I read this and thought it had relevance to vision. It is from “How you stand, how you move, how you live” by Missy Vineyard on page 109. It is a book about learning the Alexander Technique.
“It appeared I had a choice: I could decide to take over the controls if I wished and return to my old habits of moving and the bodily sensations that accompanied it. Or I could allow myself to be moved by this other force, remain within the invisible boundary of a previously unknown but marvelous new coordination of myself, and let the layers of feelings fall away.”
“I began to appreciate how deeply attached I was to the feeling of my muscles working. My muscle tension reassured me that I existed, created my belief in my need to try harder, told me that I was in fact doing and trying as I believed I should. I could see my error now, the hairline fracture in the struts of my logic. It was all so unnecessary.”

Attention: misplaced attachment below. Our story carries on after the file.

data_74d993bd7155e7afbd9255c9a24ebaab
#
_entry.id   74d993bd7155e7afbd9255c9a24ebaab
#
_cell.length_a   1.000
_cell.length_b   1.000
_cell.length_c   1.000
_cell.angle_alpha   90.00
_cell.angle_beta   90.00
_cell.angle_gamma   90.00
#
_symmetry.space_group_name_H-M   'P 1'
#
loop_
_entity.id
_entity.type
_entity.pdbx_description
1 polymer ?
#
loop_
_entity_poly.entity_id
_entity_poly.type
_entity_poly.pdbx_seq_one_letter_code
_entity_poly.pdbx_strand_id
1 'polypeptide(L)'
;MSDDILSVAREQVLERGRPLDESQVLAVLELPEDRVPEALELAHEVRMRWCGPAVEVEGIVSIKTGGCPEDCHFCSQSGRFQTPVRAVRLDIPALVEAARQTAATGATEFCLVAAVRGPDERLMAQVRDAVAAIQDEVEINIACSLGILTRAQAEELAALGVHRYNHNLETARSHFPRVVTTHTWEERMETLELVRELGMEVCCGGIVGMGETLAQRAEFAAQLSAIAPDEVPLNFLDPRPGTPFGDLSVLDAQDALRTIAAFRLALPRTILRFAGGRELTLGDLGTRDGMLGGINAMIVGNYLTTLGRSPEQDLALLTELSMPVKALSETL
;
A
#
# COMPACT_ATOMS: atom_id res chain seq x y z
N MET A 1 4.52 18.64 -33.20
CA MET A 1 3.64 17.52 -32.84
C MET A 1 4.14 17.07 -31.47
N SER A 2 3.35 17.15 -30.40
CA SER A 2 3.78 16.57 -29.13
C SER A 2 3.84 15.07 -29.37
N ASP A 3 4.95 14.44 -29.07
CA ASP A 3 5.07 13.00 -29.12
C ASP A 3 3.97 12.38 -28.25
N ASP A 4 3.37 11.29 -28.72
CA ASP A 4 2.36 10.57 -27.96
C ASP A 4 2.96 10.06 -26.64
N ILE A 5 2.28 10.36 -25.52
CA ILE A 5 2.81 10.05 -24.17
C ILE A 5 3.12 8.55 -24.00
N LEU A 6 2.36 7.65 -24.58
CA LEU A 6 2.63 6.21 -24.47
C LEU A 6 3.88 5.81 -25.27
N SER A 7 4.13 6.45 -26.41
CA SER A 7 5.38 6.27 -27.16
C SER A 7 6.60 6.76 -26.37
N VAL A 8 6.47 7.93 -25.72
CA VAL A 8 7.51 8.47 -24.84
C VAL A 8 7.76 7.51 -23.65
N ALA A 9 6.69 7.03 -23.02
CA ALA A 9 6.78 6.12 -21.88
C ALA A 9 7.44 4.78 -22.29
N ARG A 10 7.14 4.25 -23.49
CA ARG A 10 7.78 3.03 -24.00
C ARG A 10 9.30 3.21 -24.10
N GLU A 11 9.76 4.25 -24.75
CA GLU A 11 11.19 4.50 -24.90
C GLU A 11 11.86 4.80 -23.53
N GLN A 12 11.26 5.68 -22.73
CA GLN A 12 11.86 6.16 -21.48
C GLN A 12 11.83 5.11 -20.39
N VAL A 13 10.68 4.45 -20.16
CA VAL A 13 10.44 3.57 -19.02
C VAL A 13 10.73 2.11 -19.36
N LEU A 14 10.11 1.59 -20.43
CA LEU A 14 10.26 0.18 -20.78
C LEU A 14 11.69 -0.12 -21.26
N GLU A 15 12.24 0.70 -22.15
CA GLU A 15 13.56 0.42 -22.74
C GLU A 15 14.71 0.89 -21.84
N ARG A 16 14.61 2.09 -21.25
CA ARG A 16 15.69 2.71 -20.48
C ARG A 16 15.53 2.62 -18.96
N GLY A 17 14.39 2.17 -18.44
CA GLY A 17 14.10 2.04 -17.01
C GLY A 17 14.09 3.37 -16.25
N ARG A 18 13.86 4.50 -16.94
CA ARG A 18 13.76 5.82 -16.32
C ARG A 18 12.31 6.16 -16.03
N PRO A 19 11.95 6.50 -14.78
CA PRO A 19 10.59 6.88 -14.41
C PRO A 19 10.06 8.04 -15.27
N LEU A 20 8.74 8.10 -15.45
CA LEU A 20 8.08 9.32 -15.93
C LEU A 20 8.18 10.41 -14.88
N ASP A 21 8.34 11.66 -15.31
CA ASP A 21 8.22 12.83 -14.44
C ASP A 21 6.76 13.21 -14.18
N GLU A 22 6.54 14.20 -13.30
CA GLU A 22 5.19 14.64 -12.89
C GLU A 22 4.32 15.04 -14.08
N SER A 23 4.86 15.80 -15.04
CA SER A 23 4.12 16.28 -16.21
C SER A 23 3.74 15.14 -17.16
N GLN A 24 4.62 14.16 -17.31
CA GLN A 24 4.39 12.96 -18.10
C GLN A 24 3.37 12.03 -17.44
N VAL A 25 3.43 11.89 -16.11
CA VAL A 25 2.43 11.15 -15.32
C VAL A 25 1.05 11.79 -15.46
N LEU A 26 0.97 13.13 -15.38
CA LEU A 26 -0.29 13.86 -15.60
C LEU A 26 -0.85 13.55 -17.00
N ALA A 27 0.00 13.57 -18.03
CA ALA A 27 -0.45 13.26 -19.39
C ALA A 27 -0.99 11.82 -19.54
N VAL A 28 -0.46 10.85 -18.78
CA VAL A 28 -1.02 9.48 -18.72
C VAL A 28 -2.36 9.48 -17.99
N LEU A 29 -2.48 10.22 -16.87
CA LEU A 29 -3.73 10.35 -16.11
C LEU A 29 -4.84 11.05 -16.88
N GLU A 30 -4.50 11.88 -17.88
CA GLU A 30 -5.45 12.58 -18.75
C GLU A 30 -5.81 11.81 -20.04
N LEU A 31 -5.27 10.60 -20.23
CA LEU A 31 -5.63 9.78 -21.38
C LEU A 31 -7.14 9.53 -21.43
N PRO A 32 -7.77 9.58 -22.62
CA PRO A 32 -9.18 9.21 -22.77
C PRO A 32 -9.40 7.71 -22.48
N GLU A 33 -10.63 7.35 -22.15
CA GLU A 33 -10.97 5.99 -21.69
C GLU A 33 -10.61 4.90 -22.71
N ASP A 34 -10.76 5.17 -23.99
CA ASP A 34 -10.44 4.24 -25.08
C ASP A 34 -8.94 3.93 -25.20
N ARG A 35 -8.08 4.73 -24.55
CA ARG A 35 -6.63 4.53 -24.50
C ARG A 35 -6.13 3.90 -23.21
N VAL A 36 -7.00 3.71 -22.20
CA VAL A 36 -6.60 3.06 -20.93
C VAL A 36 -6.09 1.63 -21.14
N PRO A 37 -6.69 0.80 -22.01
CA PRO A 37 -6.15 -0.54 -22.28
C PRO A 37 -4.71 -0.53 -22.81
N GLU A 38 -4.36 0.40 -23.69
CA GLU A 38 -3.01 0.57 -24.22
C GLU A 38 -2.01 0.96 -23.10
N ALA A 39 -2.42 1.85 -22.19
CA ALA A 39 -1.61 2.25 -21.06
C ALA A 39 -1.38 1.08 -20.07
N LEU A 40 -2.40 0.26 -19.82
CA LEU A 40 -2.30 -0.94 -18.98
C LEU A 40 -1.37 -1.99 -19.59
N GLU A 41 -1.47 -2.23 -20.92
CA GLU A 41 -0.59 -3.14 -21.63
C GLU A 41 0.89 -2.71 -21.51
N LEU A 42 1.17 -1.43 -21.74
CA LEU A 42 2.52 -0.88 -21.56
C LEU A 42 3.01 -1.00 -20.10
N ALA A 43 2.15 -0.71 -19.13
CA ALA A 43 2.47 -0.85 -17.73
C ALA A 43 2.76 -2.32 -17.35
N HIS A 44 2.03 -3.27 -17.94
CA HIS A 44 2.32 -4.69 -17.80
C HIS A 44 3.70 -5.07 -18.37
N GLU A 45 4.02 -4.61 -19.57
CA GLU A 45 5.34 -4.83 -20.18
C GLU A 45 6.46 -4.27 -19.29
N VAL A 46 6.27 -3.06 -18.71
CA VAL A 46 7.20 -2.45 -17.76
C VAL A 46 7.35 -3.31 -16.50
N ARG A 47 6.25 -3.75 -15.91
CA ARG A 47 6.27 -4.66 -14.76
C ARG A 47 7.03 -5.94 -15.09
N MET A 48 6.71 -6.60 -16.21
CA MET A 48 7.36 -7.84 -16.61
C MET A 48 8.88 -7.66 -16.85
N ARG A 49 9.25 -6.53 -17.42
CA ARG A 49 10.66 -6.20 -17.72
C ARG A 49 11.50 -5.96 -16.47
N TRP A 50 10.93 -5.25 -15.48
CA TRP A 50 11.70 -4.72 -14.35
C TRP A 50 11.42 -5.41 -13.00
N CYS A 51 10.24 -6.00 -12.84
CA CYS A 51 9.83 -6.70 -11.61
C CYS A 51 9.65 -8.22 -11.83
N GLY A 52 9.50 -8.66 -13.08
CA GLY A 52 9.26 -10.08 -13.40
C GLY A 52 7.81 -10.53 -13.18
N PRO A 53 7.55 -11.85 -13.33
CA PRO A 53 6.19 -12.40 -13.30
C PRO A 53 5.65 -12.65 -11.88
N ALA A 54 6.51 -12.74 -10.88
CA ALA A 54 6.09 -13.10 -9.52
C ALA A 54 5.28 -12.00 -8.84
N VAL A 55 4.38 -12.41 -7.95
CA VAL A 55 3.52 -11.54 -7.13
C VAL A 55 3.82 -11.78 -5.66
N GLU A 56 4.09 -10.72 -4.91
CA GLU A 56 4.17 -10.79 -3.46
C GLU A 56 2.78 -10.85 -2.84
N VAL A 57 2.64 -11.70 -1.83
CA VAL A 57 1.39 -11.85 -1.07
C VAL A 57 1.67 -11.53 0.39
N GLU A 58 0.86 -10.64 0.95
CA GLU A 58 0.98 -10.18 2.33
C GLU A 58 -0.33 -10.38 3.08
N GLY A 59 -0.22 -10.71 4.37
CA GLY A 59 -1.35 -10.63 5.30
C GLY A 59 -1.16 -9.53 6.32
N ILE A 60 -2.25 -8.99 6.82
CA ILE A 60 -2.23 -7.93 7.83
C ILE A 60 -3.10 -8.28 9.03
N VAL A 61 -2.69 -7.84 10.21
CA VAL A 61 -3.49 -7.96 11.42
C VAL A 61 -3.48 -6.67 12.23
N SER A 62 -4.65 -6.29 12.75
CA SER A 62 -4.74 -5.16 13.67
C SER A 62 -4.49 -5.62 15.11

What she’s describing is how, after a session with her Alexander Technique (AT) teacher, one night she felt a complete release of tension throughout her body and in fact spent a week not feeling her body. Our bodies send signals back to us indicating that the muscles are in tension, and when this happens it creates a feedback upon which we rely in order to feel our physical existence. This tension is completely unnecessary however and our bodies can function without it (i.e., we can stand up without using hardly any muscles, we become balanced). I read this part of her book, quoted above, after reading Ian’s account of his experience with the AT and the Eyebody Method (EM) and realized this is so true about our vision as well. By trying to control what we see, we are in fact creating tension. Through awareness however, and what she calls conscious inhibition, we can learn to let go of this control, and let our eyes see on their own. I’ve read many accounts and have believed myself that “letting go” is essential to natural vision, but now I feel as if I understand the physiology behind this; it’s no longer just a vague expression describing the path to vision improvement. One thing I found out about 3 months ago, is that when I stand my thigh muscles are constantly contracted. Then one day they released and it was such a sense of relief and lightness. Ever since then I’ve been noticing that I still do this but I know how to release the tension and I can feel the difference even before I think about releasing tension. Eventually I hope to become acutely aware of the tension in my eye muscles so I can learn to instantaneously release it as well.